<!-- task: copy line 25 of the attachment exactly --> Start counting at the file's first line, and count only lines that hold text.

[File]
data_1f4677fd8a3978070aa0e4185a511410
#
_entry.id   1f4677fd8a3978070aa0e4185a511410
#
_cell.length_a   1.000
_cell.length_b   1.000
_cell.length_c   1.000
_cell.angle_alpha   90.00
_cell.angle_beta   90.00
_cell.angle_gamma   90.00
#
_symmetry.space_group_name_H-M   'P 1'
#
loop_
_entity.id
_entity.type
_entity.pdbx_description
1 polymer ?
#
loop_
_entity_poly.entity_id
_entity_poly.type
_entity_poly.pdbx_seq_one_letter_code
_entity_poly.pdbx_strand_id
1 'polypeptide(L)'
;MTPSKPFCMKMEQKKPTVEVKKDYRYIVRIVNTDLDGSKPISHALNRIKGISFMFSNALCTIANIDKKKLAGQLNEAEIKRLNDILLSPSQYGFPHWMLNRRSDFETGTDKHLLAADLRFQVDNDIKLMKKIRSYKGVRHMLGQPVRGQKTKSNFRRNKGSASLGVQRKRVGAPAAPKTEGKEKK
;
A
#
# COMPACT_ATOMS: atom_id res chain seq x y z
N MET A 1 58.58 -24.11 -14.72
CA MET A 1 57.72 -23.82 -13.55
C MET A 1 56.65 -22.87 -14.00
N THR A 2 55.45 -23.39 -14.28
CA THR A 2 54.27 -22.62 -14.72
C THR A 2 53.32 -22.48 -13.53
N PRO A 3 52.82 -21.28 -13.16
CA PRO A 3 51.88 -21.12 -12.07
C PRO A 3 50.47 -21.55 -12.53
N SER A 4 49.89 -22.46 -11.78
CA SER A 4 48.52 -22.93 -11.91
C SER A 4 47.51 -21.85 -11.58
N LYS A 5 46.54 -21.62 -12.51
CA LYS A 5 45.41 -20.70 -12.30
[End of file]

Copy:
1 'polypeptide(L)'